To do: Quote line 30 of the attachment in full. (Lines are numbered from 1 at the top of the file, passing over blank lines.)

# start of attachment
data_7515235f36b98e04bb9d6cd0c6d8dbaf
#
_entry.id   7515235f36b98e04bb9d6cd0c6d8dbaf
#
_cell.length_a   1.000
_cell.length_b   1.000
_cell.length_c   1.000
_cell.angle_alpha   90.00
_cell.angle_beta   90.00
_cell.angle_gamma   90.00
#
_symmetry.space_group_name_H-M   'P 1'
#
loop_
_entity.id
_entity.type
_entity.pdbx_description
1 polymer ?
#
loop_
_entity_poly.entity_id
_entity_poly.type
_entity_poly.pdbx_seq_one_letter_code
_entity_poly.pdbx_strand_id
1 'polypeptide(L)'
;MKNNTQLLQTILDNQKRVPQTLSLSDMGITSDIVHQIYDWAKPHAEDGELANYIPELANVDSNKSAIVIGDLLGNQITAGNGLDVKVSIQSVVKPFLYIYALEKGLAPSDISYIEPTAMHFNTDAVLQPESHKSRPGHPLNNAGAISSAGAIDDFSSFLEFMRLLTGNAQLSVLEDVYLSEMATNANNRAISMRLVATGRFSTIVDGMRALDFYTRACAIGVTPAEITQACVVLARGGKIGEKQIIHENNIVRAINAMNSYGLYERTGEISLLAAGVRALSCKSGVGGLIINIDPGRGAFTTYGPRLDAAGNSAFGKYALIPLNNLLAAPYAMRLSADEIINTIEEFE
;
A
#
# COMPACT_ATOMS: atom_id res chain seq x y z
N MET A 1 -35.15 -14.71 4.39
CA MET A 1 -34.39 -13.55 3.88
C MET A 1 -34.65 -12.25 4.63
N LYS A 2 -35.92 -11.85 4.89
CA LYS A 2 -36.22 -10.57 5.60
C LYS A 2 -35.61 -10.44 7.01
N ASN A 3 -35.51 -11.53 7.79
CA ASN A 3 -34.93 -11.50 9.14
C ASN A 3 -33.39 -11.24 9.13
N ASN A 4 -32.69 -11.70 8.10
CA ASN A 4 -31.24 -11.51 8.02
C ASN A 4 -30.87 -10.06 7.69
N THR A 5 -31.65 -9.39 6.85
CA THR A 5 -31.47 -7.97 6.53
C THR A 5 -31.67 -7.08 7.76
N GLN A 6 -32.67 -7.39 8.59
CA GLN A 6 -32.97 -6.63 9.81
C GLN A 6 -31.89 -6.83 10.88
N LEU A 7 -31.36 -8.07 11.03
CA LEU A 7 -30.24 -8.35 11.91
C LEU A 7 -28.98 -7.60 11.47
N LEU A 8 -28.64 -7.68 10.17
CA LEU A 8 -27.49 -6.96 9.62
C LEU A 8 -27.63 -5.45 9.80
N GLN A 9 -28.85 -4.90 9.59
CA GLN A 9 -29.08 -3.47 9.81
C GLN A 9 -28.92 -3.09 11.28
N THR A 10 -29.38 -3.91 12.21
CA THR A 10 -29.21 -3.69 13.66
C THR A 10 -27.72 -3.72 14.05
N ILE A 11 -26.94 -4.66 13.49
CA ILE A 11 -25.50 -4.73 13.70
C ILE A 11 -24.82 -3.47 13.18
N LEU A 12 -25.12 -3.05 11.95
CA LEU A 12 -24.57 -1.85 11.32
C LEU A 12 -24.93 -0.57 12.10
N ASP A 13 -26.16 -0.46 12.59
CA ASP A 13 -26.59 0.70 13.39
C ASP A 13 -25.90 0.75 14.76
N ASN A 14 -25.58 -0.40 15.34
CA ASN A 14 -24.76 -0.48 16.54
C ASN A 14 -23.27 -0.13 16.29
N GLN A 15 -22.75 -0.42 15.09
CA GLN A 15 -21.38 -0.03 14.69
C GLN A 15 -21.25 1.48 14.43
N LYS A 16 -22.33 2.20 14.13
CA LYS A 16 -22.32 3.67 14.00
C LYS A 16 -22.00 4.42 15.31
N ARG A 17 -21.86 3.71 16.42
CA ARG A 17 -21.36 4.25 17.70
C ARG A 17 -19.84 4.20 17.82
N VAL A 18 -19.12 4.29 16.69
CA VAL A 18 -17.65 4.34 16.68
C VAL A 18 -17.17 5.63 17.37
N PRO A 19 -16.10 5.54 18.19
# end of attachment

# COMPACT_ATOMS: atom_id res chain seq x y z